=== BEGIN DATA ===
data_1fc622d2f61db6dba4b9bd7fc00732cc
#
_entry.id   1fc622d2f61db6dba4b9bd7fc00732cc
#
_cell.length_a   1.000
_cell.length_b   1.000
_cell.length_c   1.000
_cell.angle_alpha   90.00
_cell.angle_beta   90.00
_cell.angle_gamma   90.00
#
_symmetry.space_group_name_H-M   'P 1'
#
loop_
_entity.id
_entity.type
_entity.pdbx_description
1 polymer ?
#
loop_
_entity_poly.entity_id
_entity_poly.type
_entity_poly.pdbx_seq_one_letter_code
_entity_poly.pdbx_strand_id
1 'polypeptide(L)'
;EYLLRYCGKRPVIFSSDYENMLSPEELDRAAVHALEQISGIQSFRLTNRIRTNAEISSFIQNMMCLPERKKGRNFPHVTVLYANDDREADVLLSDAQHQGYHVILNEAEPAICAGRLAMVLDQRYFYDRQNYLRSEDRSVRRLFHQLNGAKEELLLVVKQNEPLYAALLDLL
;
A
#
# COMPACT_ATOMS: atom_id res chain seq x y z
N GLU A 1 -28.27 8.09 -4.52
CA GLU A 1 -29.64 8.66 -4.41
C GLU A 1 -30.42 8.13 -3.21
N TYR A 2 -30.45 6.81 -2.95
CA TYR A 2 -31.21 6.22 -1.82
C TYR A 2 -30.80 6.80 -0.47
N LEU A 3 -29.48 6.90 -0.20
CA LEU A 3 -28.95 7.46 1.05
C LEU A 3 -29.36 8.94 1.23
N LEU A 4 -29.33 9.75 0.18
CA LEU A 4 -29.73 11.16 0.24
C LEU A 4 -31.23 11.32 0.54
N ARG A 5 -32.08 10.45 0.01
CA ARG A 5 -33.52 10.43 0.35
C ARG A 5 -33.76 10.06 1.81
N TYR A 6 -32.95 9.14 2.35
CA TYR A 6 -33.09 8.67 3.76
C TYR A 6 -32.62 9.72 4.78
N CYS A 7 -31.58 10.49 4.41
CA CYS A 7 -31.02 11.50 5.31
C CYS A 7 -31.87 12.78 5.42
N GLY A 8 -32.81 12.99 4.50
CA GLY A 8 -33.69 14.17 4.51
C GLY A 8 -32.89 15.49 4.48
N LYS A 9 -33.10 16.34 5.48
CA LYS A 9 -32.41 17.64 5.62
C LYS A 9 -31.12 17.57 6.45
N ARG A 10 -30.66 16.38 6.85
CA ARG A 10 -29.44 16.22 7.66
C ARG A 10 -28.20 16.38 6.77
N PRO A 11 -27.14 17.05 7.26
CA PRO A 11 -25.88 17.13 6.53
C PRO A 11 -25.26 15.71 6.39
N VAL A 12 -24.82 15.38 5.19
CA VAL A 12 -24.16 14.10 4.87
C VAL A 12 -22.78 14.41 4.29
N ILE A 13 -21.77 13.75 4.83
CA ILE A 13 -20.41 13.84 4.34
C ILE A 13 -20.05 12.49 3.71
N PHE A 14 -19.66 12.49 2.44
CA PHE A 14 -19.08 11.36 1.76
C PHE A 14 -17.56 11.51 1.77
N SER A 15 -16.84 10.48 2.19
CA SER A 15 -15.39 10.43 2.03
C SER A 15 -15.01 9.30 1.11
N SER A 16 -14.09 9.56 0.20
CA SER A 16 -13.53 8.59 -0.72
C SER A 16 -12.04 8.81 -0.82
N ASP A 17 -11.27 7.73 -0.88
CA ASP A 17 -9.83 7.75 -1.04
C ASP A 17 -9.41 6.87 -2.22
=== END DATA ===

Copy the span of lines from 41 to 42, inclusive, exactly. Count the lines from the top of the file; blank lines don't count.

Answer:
CA LEU A 4 -29.73 11.16 0.24
C LEU A 4 -31.23 11.32 0.54